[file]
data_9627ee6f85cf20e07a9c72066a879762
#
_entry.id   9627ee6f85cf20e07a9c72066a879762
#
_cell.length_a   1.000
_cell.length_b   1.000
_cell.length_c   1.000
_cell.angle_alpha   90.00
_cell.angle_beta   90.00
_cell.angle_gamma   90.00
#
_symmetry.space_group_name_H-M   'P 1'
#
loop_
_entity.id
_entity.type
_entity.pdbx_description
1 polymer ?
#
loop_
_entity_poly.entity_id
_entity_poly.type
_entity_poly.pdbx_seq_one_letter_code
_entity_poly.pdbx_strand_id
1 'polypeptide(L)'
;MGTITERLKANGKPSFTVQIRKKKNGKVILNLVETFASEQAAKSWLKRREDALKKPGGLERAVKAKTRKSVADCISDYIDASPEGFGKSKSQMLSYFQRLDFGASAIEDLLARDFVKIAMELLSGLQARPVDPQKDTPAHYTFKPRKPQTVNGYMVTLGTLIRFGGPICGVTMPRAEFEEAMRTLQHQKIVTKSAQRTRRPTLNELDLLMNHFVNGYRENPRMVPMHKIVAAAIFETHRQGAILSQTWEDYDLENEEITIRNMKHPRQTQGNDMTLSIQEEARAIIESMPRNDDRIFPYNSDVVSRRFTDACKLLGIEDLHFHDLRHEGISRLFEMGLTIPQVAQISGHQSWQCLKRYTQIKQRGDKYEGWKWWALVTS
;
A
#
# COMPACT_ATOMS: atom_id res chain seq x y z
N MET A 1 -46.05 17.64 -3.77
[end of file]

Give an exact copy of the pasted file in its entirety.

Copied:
data_9627ee6f85cf20e07a9c72066a879762
#
_entry.id   9627ee6f85cf20e07a9c72066a879762
#
_cell.length_a   1.000
_cell.length_b   1.000
_cell.length_c   1.000
_cell.angle_alpha   90.00
_cell.angle_beta   90.00
_cell.angle_gamma   90.00
#
_symmetry.space_group_name_H-M   'P 1'
#
loop_
_entity.id
_entity.type
_entity.pdbx_description
1 polymer ?
#
loop_
_entity_poly.entity_id
_entity_poly.type
_entity_poly.pdbx_seq_one_letter_code
_entity_poly.pdbx_strand_id
1 'polypeptide(L)'
;MGTITERLKANGKPSFTVQIRKKKNGKVILNLVETFASEQAAKSWLKRREDALKKPGGLERAVKAKTRKSVADCISDYIDASPEGFGKSKSQMLSYFQRLDFGASAIEDLLARDFVKIAMELLSGLQARPVDPQKDTPAHYTFKPRKPQTVNGYMVTLGTLIRFGGPICGVTMPRAEFEEAMRTLQHQKIVTKSAQRTRRPTLNELDLLMNHFVNGYRENPRMVPMHKIVAAAIFETHRQGAILSQTWEDYDLENEEITIRNMKHPRQTQGNDMTLSIQEEARAIIESMPRNDDRIFPYNSDVVSRRFTDACKLLGIEDLHFHDLRHEGISRLFEMGLTIPQVAQISGHQSWQCLKRYTQIKQRGDKYEGWKWWALVTS
;
A
#
# COMPACT_ATOMS: atom_id res chain seq x y z
N MET A 1 -46.05 17.64 -3.77